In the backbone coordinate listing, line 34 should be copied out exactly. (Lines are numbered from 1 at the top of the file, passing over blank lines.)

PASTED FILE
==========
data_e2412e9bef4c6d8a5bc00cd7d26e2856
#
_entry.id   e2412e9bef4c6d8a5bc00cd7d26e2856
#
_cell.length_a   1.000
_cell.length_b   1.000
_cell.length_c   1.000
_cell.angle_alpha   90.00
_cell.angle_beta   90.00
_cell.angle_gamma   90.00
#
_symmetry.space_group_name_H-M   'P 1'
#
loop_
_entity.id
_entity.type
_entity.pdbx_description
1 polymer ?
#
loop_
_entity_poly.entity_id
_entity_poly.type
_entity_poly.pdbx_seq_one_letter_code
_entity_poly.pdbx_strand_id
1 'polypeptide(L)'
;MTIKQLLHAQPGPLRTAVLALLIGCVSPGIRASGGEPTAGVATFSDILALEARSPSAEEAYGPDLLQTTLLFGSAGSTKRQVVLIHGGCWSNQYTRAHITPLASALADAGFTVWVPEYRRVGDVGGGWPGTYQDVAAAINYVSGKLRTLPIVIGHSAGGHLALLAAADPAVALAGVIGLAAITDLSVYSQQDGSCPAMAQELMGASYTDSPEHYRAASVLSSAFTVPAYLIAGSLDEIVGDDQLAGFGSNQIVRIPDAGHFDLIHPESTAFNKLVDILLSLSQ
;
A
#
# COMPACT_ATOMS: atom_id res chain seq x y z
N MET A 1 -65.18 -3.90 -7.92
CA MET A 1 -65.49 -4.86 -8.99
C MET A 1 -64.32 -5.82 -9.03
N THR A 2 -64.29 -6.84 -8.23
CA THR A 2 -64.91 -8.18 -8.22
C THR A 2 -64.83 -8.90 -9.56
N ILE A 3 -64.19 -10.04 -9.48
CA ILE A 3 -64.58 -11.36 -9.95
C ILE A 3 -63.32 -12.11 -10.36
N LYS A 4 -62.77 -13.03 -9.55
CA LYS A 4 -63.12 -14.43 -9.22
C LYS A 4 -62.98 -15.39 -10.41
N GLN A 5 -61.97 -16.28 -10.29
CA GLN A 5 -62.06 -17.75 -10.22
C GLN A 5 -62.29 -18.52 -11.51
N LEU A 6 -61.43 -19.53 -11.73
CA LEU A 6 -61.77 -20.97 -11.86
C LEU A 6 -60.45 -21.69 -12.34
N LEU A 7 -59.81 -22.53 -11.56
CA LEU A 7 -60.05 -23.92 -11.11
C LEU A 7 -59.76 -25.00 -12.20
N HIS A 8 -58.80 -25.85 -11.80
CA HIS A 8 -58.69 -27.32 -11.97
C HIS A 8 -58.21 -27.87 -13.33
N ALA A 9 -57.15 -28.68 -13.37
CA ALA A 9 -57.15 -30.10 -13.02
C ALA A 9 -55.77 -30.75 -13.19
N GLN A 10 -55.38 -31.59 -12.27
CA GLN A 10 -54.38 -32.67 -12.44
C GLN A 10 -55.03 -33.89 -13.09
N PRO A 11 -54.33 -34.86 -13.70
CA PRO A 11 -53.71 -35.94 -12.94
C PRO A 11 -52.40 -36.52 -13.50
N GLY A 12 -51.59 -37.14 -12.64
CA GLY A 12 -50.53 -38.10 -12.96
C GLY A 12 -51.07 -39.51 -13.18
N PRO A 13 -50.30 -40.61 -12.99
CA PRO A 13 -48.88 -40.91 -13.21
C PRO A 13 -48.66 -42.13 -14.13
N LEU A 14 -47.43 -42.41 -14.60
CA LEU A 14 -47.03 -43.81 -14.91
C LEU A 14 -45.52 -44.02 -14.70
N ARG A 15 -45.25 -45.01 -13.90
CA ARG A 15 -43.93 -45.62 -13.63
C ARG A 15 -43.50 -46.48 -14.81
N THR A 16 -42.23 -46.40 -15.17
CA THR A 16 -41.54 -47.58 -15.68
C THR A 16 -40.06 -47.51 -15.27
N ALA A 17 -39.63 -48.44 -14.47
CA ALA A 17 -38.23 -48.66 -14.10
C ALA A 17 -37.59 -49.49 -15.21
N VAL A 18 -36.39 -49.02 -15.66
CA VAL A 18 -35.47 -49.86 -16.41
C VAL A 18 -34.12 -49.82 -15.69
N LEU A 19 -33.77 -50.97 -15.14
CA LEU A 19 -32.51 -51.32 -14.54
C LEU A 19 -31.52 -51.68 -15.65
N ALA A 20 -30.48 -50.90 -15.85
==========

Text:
N THR A 2 -64.29 -6.84 -8.23